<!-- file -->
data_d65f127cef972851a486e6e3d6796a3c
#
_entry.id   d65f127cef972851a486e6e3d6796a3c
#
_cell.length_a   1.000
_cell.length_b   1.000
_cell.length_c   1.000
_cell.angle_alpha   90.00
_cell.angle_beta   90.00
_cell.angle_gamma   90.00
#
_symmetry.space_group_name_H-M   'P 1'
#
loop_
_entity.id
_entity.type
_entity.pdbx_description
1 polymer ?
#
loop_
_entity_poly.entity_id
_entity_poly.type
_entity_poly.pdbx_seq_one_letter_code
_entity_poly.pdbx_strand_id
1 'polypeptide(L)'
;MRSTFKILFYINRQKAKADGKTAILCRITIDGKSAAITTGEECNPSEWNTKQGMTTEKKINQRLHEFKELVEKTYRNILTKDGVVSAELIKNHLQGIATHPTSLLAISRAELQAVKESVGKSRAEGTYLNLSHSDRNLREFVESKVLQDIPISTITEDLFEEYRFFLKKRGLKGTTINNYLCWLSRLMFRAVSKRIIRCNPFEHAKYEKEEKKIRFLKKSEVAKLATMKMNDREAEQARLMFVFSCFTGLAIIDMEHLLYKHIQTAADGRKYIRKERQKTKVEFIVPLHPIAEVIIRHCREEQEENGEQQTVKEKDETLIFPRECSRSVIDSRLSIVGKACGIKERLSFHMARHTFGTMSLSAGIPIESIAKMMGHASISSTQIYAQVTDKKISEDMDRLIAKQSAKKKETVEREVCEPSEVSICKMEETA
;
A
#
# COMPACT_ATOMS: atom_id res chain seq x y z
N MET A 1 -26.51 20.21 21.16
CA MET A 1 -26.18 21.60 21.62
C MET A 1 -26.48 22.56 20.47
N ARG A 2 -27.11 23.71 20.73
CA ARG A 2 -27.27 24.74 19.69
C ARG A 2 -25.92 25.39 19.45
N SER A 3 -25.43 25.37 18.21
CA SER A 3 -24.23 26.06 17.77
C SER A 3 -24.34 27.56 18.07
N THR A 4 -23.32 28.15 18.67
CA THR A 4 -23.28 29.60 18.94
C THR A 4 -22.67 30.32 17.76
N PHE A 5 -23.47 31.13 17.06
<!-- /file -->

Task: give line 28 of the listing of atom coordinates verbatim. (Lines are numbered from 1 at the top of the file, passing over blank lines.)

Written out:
A